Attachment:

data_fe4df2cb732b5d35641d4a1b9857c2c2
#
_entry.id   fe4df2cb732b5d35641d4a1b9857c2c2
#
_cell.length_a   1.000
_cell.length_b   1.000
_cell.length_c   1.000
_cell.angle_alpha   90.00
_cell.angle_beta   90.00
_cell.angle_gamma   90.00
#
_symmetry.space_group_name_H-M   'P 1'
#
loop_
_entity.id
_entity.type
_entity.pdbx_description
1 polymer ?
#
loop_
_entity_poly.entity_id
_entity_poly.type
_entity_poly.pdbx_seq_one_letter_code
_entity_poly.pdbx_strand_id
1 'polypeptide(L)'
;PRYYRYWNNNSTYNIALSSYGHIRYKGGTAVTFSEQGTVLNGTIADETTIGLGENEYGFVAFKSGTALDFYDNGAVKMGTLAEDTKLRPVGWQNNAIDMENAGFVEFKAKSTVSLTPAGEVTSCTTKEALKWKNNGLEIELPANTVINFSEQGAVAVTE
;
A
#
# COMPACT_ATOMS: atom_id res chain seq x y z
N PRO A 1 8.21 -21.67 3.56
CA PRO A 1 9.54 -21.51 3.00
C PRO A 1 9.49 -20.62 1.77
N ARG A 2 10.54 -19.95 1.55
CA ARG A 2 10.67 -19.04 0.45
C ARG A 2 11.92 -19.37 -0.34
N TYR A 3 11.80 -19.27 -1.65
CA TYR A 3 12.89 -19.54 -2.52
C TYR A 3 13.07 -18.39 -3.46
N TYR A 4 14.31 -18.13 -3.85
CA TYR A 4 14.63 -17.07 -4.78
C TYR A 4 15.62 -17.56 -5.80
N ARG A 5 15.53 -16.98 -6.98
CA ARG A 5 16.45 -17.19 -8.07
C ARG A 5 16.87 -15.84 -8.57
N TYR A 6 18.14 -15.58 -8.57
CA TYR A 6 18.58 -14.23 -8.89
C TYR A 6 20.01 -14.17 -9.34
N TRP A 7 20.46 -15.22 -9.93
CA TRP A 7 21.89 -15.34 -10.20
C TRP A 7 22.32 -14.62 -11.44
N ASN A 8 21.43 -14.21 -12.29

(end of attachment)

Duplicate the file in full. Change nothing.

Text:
data_fe4df2cb732b5d35641d4a1b9857c2c2
#
_entry.id   fe4df2cb732b5d35641d4a1b9857c2c2
#
_cell.length_a   1.000
_cell.length_b   1.000
_cell.length_c   1.000
_cell.angle_alpha   90.00
_cell.angle_beta   90.00
_cell.angle_gamma   90.00
#
_symmetry.space_group_name_H-M   'P 1'
#
loop_
_entity.id
_entity.type
_entity.pdbx_description
1 polymer ?
#
loop_
_entity_poly.entity_id
_entity_poly.type
_entity_poly.pdbx_seq_one_letter_code
_entity_poly.pdbx_strand_id
1 'polypeptide(L)'
;PRYYRYWNNNSTYNIALSSYGHIRYKGGTAVTFSEQGTVLNGTIADETTIGLGENEYGFVAFKSGTALDFYDNGAVKMGTLAEDTKLRPVGWQNNAIDMENAGFVEFKAKSTVSLTPAGEVTSCTTKEALKWKNNGLEIELPANTVINFSEQGAVAVTE
;
A
#
# COMPACT_ATOMS: atom_id res chain seq x y z
N PRO A 1 8.21 -21.67 3.56
CA PRO A 1 9.54 -21.51 3.00
C PRO A 1 9.49 -20.62 1.77
N ARG A 2 10.54 -19.95 1.55
CA ARG A 2 10.67 -19.04 0.45
C ARG A 2 11.92 -19.37 -0.34
N TYR A 3 11.80 -19.27 -1.65
CA TYR A 3 12.89 -19.54 -2.52
C TYR A 3 13.07 -18.39 -3.46
N TYR A 4 14.31 -18.13 -3.85
CA TYR A 4 14.63 -17.07 -4.78
C TYR A 4 15.62 -17.56 -5.80
N ARG A 5 15.53 -16.98 -6.98
CA ARG A 5 16.45 -17.19 -8.07
C ARG A 5 16.87 -15.84 -8.57
N TYR A 6 18.14 -15.58 -8.57
CA TYR A 6 18.58 -14.23 -8.89
C TYR A 6 20.01 -14.17 -9.34
N TRP A 7 20.46 -15.22 -9.93
CA TRP A 7 21.89 -15.34 -10.20
C TRP A 7 22.32 -14.62 -11.44
N ASN A 8 21.43 -14.21 -12.29